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He is an amazing parent. He loves his kids, but does not allow them to get away with poor behavior. He takes every opportunity to teach his children a lesson that will help mold them into wonderfully productive and fair citizens. I admire him and wish we had more parents like him today.
Atticus is both stern and fair as a father. He takes the time to explain answers to his children's questions at various points throughout the book, and the close-knit nature of their family is well-illustrated.
One atypical feature of the father-child relationship of this era, as illustrated in To Kill a Mockingbird, is that both kids call Atticus by his first name, rather than regularly using "Dad" or "Daddy" or even "Pa." Their affectionate submission to him is shown by their use of his "official" title.
Atticus does not say that the children should stay clear of guns altogether, but rather, uses the "sin to kill a mockingbird" story as an illustration of humanity and civility; both traits that the old south was known for, even in times of turmoil.
Atticus Finch, the lawyer of "To Kill a Mockingbird" is what a lawyer should be: upright, tolerant of differences, altruistic, and stalwart. With his children he is the same. Atticus, who tolerantly allows his daughter to call him by his first name, is loving, spending time reading to her as well as listening. He instructs her and her brother Jem wisely. For instance, when Scout asks if her family is poor, Atticus does not reply with a simple yes or no. Instead, he explains that they are poor because the farmers, who pay him, are poor and cannot afford to give him money as payment for his services. When Jem damages the camilla bushes of an old lady who is very unpleasant to the children, Atticus tells Jem that he must read to her. While Jem reads, he and Scout learn of her addiction to morphine and her fight as she dies. Mr. Finch allows his children to witness the trial of Tom Robinson so that they will perceive prejudice and learn that truth knows no color. While some of his child-rearing practices are unorthodox, his motives are highly ethical.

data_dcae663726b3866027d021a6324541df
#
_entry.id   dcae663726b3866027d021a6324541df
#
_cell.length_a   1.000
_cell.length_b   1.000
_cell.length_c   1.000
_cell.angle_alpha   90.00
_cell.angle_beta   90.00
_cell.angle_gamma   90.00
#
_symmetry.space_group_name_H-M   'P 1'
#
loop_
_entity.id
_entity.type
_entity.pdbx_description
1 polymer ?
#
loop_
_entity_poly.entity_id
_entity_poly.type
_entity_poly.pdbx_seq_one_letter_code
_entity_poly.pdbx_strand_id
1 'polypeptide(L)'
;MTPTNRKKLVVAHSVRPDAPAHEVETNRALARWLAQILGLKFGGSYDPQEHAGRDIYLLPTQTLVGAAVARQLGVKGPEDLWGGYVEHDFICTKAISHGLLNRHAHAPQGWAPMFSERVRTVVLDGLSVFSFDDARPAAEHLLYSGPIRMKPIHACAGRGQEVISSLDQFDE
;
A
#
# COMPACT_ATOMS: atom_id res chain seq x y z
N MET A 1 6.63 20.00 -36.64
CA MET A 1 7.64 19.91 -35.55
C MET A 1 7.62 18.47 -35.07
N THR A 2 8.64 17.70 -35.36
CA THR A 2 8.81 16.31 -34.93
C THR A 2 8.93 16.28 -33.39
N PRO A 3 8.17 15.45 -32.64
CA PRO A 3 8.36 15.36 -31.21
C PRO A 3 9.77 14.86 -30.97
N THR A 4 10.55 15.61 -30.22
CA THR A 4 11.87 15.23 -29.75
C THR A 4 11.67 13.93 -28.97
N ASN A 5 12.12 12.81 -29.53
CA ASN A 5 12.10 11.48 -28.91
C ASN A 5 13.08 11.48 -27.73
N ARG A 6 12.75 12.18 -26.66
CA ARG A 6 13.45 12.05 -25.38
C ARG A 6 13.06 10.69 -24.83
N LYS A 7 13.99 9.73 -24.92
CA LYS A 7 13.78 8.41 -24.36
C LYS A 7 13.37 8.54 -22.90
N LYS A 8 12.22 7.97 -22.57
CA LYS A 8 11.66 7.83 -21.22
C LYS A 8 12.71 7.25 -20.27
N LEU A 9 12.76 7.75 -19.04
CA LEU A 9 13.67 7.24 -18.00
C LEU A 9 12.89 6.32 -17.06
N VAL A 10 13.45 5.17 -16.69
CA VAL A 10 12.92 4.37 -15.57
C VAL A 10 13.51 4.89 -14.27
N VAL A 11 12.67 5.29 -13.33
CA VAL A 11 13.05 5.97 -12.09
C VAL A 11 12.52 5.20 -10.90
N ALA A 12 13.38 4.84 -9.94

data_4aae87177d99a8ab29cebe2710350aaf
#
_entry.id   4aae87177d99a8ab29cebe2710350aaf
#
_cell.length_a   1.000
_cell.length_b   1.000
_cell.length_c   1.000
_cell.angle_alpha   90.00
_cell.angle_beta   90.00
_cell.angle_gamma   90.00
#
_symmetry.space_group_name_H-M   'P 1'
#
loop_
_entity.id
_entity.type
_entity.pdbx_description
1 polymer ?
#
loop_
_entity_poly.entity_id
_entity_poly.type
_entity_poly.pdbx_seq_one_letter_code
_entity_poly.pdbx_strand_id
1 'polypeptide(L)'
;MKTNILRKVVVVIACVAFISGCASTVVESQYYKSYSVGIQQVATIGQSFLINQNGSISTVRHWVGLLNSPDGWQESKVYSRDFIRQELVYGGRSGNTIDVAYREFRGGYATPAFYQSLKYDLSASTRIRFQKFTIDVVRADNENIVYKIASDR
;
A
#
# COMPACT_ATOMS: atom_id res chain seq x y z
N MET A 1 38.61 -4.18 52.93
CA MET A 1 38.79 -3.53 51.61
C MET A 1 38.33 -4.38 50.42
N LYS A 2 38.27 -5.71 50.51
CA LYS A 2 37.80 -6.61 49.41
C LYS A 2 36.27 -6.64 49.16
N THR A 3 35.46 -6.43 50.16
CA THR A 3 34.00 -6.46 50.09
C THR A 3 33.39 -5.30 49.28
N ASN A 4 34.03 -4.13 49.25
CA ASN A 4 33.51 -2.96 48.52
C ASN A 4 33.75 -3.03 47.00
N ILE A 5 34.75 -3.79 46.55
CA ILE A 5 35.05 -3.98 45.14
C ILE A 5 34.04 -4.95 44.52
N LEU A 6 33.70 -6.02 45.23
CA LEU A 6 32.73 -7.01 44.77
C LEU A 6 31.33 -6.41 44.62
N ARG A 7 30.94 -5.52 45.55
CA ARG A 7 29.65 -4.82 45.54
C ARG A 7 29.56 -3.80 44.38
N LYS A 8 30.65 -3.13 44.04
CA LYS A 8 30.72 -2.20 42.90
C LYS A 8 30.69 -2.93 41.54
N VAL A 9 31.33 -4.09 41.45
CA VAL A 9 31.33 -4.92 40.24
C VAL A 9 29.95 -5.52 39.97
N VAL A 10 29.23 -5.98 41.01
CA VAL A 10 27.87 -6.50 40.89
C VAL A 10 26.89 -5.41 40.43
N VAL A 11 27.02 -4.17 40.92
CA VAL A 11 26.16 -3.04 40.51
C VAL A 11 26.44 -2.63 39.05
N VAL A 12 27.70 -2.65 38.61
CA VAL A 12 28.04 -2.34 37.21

Mr. Finch's kind nature is also evidenced in his wish that the children not have shoot guns: "I'd rather you shot at tin cans in the back year, but I know you'll go after birds. Shoot...bluejays..if you can hit 'em, but remember it's a sin to kill a mockingbird." Later on, the children remember this lesson as Tom Robinson unwittingly becomes a "mockingbird."
He is a great parent and he takes the time in order to influence his kids so they can be the best they could be. Atticus instills a sense of justice within the kids and explains that it is right to love everyone no matter the race. He also taught them to fight back with words instead of fists.
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